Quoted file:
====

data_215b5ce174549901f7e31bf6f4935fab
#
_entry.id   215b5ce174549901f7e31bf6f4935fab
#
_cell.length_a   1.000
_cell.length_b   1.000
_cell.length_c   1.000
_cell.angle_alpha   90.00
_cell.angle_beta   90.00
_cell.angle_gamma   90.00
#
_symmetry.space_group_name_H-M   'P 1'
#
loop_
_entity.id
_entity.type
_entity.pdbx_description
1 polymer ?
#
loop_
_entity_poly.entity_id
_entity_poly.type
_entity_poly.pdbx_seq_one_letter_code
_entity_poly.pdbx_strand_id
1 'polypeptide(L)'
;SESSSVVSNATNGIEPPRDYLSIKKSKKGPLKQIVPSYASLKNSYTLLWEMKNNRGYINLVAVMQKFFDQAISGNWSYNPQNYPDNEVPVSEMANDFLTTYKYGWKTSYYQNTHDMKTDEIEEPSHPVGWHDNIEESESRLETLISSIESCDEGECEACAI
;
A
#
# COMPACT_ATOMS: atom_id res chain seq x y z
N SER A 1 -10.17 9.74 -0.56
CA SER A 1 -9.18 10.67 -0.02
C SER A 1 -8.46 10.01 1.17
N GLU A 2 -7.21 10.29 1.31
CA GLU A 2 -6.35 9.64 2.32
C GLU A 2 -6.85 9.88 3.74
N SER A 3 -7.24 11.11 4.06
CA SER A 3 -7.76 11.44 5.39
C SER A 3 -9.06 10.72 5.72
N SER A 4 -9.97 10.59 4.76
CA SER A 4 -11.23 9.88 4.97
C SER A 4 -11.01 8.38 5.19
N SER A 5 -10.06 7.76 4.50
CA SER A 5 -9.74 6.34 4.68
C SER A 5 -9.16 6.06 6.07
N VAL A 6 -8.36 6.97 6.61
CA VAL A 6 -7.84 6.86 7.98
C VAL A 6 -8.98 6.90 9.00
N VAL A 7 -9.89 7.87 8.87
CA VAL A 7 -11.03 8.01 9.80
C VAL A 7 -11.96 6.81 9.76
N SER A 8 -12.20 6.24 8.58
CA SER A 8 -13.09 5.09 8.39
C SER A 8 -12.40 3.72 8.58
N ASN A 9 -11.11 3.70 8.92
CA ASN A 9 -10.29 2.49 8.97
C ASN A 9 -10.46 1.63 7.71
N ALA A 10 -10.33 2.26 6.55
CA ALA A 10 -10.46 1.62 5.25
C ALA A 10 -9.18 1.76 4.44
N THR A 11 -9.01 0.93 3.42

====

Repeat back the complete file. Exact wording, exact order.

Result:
data_215b5ce174549901f7e31bf6f4935fab
#
_entry.id   215b5ce174549901f7e31bf6f4935fab
#
_cell.length_a   1.000
_cell.length_b   1.000
_cell.length_c   1.000
_cell.angle_alpha   90.00
_cell.angle_beta   90.00
_cell.angle_gamma   90.00
#
_symmetry.space_group_name_H-M   'P 1'
#
loop_
_entity.id
_entity.type
_entity.pdbx_description
1 polymer ?
#
loop_
_entity_poly.entity_id
_entity_poly.type
_entity_poly.pdbx_seq_one_letter_code
_entity_poly.pdbx_strand_id
1 'polypeptide(L)'
;SESSSVVSNATNGIEPPRDYLSIKKSKKGPLKQIVPSYASLKNSYTLLWEMKNNRGYINLVAVMQKFFDQAISGNWSYNPQNYPDNEVPVSEMANDFLTTYKYGWKTSYYQNTHDMKTDEIEEPSHPVGWHDNIEESESRLETLISSIESCDEGECEACAI
;
A
#
# COMPACT_ATOMS: atom_id res chain seq x y z
N SER A 1 -10.17 9.74 -0.56
CA SER A 1 -9.18 10.67 -0.02
C SER A 1 -8.46 10.01 1.17
N GLU A 2 -7.21 10.29 1.31
CA GLU A 2 -6.35 9.64 2.32
C GLU A 2 -6.85 9.88 3.74
N SER A 3 -7.24 11.11 4.06
CA SER A 3 -7.76 11.44 5.39
C SER A 3 -9.06 10.72 5.72
N SER A 4 -9.97 10.59 4.76
CA SER A 4 -11.23 9.88 4.97
C SER A 4 -11.01 8.38 5.19
N SER A 5 -10.06 7.76 4.50
CA SER A 5 -9.74 6.34 4.68
C SER A 5 -9.16 6.06 6.07
N VAL A 6 -8.36 6.97 6.61
CA VAL A 6 -7.84 6.86 7.98
C VAL A 6 -8.98 6.90 9.00
N VAL A 7 -9.89 7.87 8.87
CA VAL A 7 -11.03 8.01 9.80
C VAL A 7 -11.96 6.81 9.76
N SER A 8 -12.20 6.24 8.58
CA SER A 8 -13.09 5.09 8.39
C SER A 8 -12.40 3.72 8.58
N ASN A 9 -11.11 3.70 8.92
CA ASN A 9 -10.29 2.49 8.97
C ASN A 9 -10.46 1.63 7.71
N ALA A 10 -10.33 2.26 6.55
CA ALA A 10 -10.46 1.62 5.25
C ALA A 10 -9.18 1.76 4.44
N THR A 11 -9.01 0.93 3.42